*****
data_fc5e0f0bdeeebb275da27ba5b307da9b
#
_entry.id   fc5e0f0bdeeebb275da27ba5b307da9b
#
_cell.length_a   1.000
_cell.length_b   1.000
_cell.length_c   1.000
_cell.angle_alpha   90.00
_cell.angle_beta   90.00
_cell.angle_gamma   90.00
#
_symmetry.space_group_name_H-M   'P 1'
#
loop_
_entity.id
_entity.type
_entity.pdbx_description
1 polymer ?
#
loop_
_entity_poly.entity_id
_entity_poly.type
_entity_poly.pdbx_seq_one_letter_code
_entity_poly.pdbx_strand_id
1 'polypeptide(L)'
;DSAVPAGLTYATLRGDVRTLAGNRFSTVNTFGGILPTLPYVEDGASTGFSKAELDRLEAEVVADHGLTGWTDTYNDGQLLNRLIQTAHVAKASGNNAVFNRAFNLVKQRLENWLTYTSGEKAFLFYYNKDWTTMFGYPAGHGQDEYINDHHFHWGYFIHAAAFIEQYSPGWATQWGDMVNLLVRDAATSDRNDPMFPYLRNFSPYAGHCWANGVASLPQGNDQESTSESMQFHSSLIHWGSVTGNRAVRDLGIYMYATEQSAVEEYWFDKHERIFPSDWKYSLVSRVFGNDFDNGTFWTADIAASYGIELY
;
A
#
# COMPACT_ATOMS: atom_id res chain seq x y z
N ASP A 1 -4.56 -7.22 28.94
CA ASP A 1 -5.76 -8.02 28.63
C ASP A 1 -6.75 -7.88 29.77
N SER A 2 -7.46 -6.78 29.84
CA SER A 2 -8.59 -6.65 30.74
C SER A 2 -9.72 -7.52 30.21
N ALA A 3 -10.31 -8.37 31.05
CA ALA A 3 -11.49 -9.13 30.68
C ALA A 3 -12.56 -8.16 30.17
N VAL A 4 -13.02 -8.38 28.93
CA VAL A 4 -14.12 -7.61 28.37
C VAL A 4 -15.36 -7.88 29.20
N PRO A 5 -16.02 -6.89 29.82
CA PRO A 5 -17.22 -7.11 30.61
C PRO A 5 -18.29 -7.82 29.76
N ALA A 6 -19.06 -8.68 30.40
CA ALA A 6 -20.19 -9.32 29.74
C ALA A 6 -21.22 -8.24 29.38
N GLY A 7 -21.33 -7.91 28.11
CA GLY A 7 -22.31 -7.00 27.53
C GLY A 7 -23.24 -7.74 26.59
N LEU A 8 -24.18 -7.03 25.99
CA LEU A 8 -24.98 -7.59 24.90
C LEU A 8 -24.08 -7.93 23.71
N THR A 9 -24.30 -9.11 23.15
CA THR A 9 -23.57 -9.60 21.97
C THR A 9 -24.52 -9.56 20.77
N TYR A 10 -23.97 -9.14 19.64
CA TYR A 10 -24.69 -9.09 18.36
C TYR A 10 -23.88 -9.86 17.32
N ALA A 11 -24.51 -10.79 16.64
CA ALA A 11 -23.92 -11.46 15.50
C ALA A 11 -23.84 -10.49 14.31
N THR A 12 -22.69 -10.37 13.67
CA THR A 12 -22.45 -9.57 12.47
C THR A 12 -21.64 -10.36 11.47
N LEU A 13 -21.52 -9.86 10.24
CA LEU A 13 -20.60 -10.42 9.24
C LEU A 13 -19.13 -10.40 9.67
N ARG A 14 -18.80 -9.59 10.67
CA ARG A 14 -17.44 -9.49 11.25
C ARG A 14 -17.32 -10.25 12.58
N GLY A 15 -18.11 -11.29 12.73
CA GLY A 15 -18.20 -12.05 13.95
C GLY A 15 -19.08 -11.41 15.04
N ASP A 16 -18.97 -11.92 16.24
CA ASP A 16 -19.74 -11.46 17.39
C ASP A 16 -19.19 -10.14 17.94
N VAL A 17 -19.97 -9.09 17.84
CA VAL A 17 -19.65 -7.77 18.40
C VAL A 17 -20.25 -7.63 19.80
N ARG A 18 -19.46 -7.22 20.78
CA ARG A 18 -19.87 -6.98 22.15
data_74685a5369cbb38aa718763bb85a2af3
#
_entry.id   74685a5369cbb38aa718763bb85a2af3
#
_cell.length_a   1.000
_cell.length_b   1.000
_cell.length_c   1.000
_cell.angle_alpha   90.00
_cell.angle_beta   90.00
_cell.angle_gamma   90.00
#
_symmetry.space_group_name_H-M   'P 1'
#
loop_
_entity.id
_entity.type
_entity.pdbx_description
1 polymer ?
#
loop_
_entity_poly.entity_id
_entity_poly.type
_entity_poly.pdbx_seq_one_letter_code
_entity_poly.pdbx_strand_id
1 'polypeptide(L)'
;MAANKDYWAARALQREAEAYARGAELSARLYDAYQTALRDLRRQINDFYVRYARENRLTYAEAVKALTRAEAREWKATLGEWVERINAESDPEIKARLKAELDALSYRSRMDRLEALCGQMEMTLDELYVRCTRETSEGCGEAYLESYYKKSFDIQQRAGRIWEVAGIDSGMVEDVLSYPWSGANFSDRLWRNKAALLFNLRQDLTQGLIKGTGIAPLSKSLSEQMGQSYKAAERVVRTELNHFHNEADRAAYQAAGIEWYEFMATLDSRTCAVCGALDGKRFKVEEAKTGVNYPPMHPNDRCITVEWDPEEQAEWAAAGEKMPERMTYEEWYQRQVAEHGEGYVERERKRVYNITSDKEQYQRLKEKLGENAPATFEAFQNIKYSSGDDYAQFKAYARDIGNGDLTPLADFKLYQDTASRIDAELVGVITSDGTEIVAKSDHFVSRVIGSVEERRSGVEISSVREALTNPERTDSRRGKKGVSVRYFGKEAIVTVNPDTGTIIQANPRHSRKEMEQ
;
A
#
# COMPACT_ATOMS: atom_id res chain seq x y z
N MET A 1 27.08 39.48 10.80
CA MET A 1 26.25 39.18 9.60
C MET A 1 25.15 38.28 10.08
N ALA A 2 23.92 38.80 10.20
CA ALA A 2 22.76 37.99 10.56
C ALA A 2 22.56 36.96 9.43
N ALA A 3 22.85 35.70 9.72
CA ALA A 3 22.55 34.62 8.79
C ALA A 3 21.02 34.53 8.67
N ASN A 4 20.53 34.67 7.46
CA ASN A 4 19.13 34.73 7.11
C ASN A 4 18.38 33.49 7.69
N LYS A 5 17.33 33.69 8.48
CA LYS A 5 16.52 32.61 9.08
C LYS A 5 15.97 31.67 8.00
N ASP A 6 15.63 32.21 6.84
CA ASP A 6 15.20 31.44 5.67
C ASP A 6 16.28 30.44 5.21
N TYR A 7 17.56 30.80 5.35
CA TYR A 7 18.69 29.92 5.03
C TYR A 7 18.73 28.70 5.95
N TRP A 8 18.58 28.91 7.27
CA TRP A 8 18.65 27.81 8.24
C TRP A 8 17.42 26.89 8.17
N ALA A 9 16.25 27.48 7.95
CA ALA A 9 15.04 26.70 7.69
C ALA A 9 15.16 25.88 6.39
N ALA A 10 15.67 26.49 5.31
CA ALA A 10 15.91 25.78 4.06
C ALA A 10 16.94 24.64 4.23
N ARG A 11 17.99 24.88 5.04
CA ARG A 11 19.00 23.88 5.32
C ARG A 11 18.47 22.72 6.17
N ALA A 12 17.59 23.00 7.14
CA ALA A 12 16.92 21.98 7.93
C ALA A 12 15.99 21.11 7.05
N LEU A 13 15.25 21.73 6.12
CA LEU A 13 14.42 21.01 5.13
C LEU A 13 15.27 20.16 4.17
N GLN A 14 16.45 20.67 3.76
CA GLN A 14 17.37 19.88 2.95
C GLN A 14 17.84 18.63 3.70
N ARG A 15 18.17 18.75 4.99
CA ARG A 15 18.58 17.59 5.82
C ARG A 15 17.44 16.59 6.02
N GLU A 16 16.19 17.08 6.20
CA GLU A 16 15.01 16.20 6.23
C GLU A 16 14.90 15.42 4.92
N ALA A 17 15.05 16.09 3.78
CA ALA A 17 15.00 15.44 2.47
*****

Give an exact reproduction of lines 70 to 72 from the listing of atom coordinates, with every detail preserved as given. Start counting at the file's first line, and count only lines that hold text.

N ARG A 14 -18.80 -9.59 10.67
CA ARG A 14 -17.44 -9.49 11.25
C ARG A 14 -17.32 -10.25 12.58